I was fortunate enough to know both of my great-grandmothers, but within the past 13 years, both of them passed on, along with my maternal grandparents. My paternal grandma is currently terminally ill and in the hospital. I was a history major in college, and had always planned on talking to my grandparents and asking them about their lives and my ancestors. I then wanted to write it down to preserve some of the family history and stories.
Unfortunately, I was always "busy" and never got to it, and now I regret how much of my personal history has passed on with my grandparents! Now that I have a small son, I feel that loss even more--I'd love to have that information to pass on to him. I'm now determined to talk to my grandpa and ask if I can "interview" him on videotape, asking about his life and his tour of duty in WWII. This would be a priceless memento for my son. I would suggest everyone talk to their parents and grandparents (if you're lucky enough to have them), and record some of your family history. It could be a lot of fun to find out what your relatives were like when they were younger, and would be a wonderful "heirloom" for your children or younger family members!
By all means take care of this project. We regret so much not getting our dad's voice on tape before he died. And oh how I wish we had gotten a video tape. My children were "in utero" when he died, so they only know him through my stories about him and photographs.
Another idea is a "grandparents book" --- a blank book they can fill with memories, photos, etc. to pass on to grand and great grandchildren. Plus it will be in their own handwriting. My grandmother was given one of these blank books and she worked at it periodically --- it is a real pleasure to read it and imagine her voice speaking the words.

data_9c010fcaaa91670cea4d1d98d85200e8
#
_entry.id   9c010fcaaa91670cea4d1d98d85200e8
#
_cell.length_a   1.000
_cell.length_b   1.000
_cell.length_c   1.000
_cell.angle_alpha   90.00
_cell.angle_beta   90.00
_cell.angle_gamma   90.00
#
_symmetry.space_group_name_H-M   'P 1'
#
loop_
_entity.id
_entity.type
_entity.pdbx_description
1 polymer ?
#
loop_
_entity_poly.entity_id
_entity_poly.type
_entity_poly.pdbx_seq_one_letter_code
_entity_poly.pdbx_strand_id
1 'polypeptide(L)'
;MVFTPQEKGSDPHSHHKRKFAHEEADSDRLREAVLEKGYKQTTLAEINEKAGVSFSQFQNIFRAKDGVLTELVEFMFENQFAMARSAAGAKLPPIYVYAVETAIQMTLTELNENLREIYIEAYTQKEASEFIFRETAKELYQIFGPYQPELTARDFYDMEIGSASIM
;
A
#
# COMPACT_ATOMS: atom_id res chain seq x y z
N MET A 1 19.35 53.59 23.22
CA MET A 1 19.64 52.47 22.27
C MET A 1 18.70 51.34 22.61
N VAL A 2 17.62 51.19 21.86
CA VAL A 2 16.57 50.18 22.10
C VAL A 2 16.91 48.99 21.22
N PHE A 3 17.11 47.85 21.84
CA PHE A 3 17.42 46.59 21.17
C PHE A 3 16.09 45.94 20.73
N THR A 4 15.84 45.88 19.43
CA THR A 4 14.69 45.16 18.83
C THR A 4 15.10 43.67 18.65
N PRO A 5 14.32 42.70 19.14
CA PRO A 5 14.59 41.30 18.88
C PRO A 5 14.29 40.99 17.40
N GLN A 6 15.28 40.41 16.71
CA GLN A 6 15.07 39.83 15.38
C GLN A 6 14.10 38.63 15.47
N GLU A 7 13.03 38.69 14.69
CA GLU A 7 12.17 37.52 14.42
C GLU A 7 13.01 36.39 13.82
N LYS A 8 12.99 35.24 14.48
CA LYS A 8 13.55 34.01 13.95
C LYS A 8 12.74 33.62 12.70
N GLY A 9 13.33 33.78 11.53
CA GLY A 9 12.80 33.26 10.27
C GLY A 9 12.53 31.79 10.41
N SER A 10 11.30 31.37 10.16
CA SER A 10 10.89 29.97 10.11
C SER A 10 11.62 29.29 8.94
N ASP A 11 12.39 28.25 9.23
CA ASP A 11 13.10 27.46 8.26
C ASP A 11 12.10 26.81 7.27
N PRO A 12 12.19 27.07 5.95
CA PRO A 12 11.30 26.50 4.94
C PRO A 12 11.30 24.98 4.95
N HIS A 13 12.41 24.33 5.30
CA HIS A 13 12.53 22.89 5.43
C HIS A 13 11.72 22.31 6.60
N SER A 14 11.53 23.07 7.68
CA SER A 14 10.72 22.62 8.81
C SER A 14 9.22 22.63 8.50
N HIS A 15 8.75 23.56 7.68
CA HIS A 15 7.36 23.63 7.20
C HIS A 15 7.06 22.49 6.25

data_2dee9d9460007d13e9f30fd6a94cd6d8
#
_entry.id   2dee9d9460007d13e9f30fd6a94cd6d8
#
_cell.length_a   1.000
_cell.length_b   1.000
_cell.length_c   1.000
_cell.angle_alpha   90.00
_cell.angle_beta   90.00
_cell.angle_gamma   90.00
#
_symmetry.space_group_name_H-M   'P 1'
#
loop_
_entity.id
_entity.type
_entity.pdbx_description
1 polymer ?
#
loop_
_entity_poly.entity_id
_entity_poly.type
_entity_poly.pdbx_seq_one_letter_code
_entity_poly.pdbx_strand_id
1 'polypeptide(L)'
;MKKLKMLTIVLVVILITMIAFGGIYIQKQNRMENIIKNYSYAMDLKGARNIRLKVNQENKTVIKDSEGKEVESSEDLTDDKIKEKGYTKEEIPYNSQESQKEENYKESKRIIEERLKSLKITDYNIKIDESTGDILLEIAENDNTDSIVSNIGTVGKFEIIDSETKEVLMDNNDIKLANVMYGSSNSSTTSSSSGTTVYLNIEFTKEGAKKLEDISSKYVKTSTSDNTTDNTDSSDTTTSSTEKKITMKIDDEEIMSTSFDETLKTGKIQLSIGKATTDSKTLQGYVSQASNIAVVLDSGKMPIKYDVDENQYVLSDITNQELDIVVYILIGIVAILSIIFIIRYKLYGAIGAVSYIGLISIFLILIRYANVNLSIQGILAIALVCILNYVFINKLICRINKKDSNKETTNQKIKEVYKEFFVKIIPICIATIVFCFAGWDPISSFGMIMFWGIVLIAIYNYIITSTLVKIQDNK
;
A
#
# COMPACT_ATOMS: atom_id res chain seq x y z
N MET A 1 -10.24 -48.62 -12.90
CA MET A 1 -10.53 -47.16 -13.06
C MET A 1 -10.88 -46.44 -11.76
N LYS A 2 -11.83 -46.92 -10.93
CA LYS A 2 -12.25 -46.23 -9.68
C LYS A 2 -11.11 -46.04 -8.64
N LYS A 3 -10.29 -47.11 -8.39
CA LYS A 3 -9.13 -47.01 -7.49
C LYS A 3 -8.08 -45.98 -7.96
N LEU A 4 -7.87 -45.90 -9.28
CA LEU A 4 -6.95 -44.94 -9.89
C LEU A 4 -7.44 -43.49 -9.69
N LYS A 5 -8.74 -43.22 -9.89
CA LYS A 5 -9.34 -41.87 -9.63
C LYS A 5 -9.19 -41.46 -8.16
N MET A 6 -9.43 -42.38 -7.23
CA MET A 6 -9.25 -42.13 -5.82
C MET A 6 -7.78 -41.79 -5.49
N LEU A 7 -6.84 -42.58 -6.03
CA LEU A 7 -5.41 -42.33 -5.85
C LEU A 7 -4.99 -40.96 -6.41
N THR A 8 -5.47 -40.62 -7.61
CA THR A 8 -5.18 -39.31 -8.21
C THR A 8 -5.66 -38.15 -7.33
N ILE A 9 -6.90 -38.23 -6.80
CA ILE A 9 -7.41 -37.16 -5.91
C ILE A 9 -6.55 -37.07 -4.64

Ditto to jlxian(65)'s suggestions. Another helpful addition I have: ask your siblings to write on whatever subject interests you or them about their memories of their childhood. I did, and it includes what you remember from very different perspectives and enriches your own memories. (I am 82 and go way back). And thank you for advice on apartment living since that is in our immediate future. Do you have other tips on that topic? Thanks for any additioonalsuggestions!
after our only living grandmother passed away in the 80's, we came across some notes she had written, on the back of pieces of cardboard, anything handy near her bed...they were of dreams she had had and woken up and wanting to hold on to the thoughts, she had written them down...she was 94 when she had passed on and our father, her only child, had died seven years earlier....oh the anguish the poor woman kept inside of her...but to read the thoughts she held tight to, later, brought us even closer to the only grandmother we had ever known..
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